The opposition Congress in Kerala and its coalition partner Indian Union Muslim League (IUML) also welcomed the Centre’s move, but said the RSS should also be similarly outlawed. Strongly condemning the activities of the PFI, senior IUML leader MK Muneer said the radical outfit had misinterpreted the Quran and persuaded the community members to adopt the path of violence. PFI not only tried to mislead the young generation but also tried to create division and hatred in the society, he said.
The home ministry claimed that PFI and its associates or affiliates or fronts have been involved in violent terrorist activities with an intent to create a reign of terror in the country, thereby endangering the security and public order of the state.
PFI, the notification alleged, is encouraging and trying to enforce a terror-based regressive regime, continue to propagate anti-national sentiments and radicalising a particular section of society to create disaffection against the country, aggravating activities which are detrimental to the integrity, security and sovereignty of the country.
The home ministry claimed investigations have established clear linkages between PFI and its associates or affiliates or fronts. It said Rehab India Foundation collects funds through PFI members. Some PFI members are also members of Campus Front of India, Empower India Foundation, and Rehab Foundation, Kerala.
The activities of Junior Front, All India Imams Council, National Confederation of Human Rights Organisation and National Women’s Front are monitored/coordinated by the PFI leaders, the notification claimed. PFI created these associates or affiliates or fronts to enhance its reach among different sections of the society such as the youth, students, women, imams, lawyers or weaker sections of the society to expand its membership, influence and fund-raising capacity, it said.
The Centre, through another notification, empowered the state governments to take action against these groups affiliated with the PFI and the possible action against them could be seizure of places and arrest of their members. The home ministry said these associates or affiliates or fronts have a ‘hub and spoke’ relationship.
PFI acts as the hub and utilises the mass outreach and fund-raising capacity of its associates or affiliates or fronts to strengthen its capability for unlawful activities and these associates or affiliates or fronts function as “roots and capillaries through which the PFI is fed and strengthened”, it claimed.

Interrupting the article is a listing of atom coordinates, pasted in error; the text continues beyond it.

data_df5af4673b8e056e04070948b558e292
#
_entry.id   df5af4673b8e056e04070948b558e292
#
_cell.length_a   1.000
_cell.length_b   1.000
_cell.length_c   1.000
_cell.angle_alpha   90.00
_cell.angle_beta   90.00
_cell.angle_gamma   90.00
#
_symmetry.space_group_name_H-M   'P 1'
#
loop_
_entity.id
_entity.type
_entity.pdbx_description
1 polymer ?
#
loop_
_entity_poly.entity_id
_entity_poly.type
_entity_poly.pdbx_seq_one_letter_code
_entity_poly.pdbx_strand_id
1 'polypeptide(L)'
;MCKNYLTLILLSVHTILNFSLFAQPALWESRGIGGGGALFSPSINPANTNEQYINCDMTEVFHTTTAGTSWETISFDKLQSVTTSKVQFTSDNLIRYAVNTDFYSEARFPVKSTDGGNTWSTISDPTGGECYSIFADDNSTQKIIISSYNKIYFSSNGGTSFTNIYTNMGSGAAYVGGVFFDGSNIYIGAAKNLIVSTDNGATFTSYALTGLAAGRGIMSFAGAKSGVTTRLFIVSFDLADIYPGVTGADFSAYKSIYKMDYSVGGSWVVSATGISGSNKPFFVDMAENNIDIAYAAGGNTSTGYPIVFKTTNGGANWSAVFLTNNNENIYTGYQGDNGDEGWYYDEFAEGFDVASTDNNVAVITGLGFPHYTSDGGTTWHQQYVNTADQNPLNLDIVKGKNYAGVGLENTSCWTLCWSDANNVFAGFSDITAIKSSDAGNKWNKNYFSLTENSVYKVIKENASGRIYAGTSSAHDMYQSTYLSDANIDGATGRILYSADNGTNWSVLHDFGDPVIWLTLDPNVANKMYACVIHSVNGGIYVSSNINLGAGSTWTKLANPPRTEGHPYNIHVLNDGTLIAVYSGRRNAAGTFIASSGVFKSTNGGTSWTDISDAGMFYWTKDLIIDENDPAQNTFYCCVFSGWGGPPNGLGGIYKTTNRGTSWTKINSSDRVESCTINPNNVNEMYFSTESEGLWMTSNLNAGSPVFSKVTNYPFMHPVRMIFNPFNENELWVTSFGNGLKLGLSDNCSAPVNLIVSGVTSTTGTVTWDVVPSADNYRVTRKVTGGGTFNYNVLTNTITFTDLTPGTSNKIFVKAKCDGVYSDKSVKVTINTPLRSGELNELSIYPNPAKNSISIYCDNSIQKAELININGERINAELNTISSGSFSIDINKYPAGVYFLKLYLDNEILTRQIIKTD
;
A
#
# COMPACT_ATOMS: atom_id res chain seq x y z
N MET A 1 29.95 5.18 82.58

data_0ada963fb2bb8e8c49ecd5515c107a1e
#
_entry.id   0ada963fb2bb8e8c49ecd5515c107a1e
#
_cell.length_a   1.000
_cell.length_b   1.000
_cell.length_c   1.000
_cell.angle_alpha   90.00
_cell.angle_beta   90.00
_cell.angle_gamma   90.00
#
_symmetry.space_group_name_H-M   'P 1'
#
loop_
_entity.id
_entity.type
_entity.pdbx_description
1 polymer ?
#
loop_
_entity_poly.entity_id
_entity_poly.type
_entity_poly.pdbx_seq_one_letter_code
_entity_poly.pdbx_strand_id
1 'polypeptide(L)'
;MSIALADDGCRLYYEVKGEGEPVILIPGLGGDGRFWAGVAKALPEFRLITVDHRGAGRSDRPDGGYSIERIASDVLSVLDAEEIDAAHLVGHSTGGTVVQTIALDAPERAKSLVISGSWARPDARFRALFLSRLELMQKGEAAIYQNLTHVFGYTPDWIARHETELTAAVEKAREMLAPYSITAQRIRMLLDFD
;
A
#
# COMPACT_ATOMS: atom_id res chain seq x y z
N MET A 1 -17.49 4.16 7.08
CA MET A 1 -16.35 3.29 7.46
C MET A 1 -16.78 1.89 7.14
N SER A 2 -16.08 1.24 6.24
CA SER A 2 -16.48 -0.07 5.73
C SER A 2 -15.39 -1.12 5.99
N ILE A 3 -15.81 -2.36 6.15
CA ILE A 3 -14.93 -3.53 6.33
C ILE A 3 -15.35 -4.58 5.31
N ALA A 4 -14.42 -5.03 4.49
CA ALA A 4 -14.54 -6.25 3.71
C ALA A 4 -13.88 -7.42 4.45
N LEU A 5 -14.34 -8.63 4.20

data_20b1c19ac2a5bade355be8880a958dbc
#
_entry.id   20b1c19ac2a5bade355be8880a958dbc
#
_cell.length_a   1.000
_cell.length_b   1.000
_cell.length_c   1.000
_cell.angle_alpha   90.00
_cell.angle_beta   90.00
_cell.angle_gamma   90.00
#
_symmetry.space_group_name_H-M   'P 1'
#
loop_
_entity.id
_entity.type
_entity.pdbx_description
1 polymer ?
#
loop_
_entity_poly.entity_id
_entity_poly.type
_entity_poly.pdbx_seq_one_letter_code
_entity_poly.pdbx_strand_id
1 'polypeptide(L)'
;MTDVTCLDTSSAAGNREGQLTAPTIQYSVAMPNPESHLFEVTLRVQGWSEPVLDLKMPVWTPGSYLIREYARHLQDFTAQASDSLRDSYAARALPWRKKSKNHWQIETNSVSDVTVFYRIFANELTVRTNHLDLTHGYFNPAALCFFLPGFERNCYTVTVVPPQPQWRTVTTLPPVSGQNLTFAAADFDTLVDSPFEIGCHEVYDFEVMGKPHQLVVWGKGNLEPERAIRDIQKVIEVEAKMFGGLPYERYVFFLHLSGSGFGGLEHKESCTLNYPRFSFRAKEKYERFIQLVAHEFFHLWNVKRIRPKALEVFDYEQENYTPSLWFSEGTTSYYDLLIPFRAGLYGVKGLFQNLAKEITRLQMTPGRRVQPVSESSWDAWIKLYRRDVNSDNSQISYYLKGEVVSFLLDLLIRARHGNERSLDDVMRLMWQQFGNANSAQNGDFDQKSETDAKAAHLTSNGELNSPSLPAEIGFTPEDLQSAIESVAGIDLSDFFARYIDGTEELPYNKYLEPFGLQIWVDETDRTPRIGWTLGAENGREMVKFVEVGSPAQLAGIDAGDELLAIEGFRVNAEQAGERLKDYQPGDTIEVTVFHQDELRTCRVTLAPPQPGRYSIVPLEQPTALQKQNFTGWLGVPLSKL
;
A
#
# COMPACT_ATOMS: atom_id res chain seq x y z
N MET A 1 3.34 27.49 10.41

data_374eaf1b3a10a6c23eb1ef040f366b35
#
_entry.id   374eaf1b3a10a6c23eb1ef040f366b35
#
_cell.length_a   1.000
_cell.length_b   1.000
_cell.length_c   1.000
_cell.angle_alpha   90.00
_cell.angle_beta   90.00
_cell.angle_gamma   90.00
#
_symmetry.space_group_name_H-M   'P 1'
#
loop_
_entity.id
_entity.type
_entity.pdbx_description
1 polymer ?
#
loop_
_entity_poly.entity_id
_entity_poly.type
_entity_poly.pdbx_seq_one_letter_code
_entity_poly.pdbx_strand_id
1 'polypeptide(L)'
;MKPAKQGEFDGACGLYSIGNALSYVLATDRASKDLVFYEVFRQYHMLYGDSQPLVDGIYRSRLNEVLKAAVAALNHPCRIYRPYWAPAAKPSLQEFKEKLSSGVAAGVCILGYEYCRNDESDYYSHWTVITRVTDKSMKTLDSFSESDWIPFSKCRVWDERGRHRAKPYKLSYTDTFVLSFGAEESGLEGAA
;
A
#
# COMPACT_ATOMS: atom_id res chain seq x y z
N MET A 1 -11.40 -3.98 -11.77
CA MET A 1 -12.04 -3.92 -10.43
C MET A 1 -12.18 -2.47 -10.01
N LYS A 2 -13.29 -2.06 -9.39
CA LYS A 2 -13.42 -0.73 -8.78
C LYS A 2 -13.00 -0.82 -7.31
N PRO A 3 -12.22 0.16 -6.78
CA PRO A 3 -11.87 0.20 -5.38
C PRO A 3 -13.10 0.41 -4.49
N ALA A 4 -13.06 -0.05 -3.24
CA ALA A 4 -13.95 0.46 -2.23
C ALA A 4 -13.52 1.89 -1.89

The PFI and its associates or affiliates or fronts operate openly as socio-economic educational and political organisations. But they have been pursuing a secret agenda to radicalise a particular section of the society, working towards undermining the concept of democracy and showing sheer disrespect towards the constitutional authority and constitutional setup of the country, it alleged.
Investigations in various cases have revealed that PFI and its cadre have been repeatedly engaging in violent and subversive acts, the ministry claimed. Criminal violent acts carried out by PFI include chopping off the limbs of a college professor, killings of persons associated with organisations espousing other faiths, obtaining explosives to target prominent people and places and destruction of public property, it said.
The notification also mentioned the names of several people who were alleged victims of the PFI’s “brutal” violence and most of them belong to Kerala, Karnataka and Tamil Nadu. The home ministry said there had been many instances of PFI’s linkages with global terrorist groups and some activists of its PFI have joined ISIS and participated in terror activities in Syria, Iraq and Afghanistan. Some of this PFI cadre were killed in these conflict theatres and some have been arrested by state police and central agencies, the Centre claimed.